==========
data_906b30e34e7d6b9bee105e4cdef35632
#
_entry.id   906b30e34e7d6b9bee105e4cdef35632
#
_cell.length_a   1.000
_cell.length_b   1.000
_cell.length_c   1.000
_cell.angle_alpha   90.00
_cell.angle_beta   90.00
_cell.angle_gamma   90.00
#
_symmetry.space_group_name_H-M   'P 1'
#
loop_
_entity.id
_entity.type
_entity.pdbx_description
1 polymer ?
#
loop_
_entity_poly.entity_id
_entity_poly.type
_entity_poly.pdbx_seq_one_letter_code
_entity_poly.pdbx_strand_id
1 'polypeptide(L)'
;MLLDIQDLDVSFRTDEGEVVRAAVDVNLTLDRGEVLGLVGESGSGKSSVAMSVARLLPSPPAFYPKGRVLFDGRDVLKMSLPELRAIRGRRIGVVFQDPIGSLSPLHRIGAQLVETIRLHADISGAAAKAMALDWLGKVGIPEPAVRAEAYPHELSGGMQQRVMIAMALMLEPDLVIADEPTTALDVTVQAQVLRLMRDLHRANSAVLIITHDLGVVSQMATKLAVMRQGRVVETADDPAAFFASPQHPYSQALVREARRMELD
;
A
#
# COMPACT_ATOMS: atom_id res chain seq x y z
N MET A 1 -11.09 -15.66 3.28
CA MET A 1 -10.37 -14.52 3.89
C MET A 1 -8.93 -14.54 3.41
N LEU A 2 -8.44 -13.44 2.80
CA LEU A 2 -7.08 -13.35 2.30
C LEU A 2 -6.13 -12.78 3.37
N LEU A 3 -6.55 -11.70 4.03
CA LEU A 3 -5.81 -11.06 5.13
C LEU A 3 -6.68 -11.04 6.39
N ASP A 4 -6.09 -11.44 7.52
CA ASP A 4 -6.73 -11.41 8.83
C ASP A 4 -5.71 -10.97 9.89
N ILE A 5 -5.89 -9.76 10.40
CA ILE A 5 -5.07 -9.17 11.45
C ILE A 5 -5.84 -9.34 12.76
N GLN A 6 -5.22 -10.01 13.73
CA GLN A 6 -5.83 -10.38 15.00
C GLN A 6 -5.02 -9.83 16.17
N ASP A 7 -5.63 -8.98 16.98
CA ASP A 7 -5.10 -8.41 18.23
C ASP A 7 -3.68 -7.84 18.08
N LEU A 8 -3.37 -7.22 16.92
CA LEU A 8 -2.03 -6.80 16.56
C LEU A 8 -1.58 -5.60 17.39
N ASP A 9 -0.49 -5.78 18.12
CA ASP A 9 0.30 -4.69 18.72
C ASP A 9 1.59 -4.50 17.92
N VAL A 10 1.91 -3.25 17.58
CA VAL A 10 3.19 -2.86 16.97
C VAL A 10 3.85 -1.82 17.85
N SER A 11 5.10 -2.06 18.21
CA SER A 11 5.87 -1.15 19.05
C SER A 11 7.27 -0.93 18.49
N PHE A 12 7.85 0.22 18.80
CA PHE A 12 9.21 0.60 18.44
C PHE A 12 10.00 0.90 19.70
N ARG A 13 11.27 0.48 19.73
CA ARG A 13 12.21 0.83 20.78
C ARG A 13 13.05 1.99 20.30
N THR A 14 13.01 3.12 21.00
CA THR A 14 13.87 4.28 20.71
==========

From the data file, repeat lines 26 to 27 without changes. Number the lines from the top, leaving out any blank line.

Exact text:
;MLLDIQDLDVSFRTDEGEVVRAAVDVNLTLDRGEVLGLVGESGSGKSSVAMSVARLLPSPPAFYPKGRVLFDGRDVLKMSLPELRAIRGRRIGVVFQDPIGSLSPLHRIGAQLVETIRLHADISGAAAKAMALDWLGKVGIPEPAVRAEAYPHELSGGMQQRVMIAMALMLEPDLVIADEPTTALDVTVQAQVLRLMRDLHRANSAVLIITHDLGVVSQMATKLAVMRQGRVVETADDPAAFFASPQHPYSQALVREARRMELD
;